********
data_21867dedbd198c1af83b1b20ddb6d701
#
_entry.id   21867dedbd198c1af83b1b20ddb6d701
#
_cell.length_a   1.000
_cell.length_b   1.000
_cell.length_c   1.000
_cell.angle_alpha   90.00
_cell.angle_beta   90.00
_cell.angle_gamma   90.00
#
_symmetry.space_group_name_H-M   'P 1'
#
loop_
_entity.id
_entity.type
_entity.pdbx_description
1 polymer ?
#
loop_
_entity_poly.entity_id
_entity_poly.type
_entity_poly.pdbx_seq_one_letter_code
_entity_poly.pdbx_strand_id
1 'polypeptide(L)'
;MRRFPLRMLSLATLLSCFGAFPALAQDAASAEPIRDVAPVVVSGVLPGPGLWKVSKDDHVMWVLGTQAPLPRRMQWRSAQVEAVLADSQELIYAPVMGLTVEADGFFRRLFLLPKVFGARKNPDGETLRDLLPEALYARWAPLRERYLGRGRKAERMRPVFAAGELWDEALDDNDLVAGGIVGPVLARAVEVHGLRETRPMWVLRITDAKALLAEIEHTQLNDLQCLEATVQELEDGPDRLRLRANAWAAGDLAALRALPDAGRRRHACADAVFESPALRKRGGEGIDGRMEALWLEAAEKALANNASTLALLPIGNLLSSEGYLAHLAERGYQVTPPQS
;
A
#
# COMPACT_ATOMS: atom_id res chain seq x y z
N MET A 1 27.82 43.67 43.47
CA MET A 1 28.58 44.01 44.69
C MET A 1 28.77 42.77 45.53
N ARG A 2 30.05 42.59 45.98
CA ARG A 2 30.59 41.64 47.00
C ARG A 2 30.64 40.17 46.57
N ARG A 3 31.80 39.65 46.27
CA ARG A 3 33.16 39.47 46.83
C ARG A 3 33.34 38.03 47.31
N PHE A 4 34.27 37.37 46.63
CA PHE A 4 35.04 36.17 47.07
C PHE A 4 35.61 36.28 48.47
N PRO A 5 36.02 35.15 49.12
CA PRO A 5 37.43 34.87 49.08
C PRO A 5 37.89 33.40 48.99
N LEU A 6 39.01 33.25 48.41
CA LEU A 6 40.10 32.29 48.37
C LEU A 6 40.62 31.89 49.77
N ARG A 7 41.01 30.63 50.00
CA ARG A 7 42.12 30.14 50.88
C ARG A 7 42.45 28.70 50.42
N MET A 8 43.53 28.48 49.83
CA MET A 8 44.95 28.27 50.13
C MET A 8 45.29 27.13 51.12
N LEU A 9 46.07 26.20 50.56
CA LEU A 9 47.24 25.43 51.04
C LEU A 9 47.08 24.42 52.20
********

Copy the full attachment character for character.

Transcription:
data_21867dedbd198c1af83b1b20ddb6d701
#
_entry.id   21867dedbd198c1af83b1b20ddb6d701
#
_cell.length_a   1.000
_cell.length_b   1.000
_cell.length_c   1.000
_cell.angle_alpha   90.00
_cell.angle_beta   90.00
_cell.angle_gamma   90.00
#
_symmetry.space_group_name_H-M   'P 1'
#
loop_
_entity.id
_entity.type
_entity.pdbx_description
1 polymer ?
#
loop_
_entity_poly.entity_id
_entity_poly.type
_entity_poly.pdbx_seq_one_letter_code
_entity_poly.pdbx_strand_id
1 'polypeptide(L)'
;MRRFPLRMLSLATLLSCFGAFPALAQDAASAEPIRDVAPVVVSGVLPGPGLWKVSKDDHVMWVLGTQAPLPRRMQWRSAQVEAVLADSQELIYAPVMGLTVEADGFFRRLFLLPKVFGARKNPDGETLRDLLPEALYARWAPLRERYLGRGRKAERMRPVFAAGELWDEALDDNDLVAGGIVGPVLARAVEVHGLRETRPMWVLRITDAKALLAEIEHTQLNDLQCLEATVQELEDGPDRLRLRANAWAAGDLAALRALPDAGRRRHACADAVFESPALRKRGGEGIDGRMEALWLEAAEKALANNASTLALLPIGNLLSSEGYLAHLAERGYQVTPPQS
;
A
#
# COMPACT_ATOMS: atom_id res chain seq x y z
N MET A 1 27.82 43.67 43.47
CA MET A 1 28.58 44.01 44.69
C MET A 1 28.77 42.77 45.53
N ARG A 2 30.05 42.59 45.98
CA ARG A 2 30.59 41.64 47.00
C ARG A 2 30.64 40.17 46.57
N ARG A 3 31.80 39.65 46.27
CA ARG A 3 33.16 39.47 46.83
C ARG A 3 33.34 38.03 47.31
N PHE A 4 34.27 37.37 46.63
CA PHE A 4 35.04 36.17 47.07
C PHE A 4 35.61 36.28 48.47
N PRO A 5 36.02 35.15 49.12
CA PRO A 5 37.43 34.87 49.08
C PRO A 5 37.89 33.40 48.99
N LEU A 6 39.01 33.25 48.41
CA LEU A 6 40.10 32.29 48.37
C LEU A 6 40.62 31.89 49.77
N ARG A 7 41.01 30.63 50.00
CA ARG A 7 42.12 30.14 50.88
C ARG A 7 42.45 28.70 50.42
N MET A 8 43.53 28.48 49.83
CA MET A 8 44.95 28.27 50.13
C MET A 8 45.29 27.13 51.12
N LEU A 9 46.07 26.20 50.56
CA LEU A 9 47.24 25.43 51.04
C LEU A 9 47.08 24.42 52.20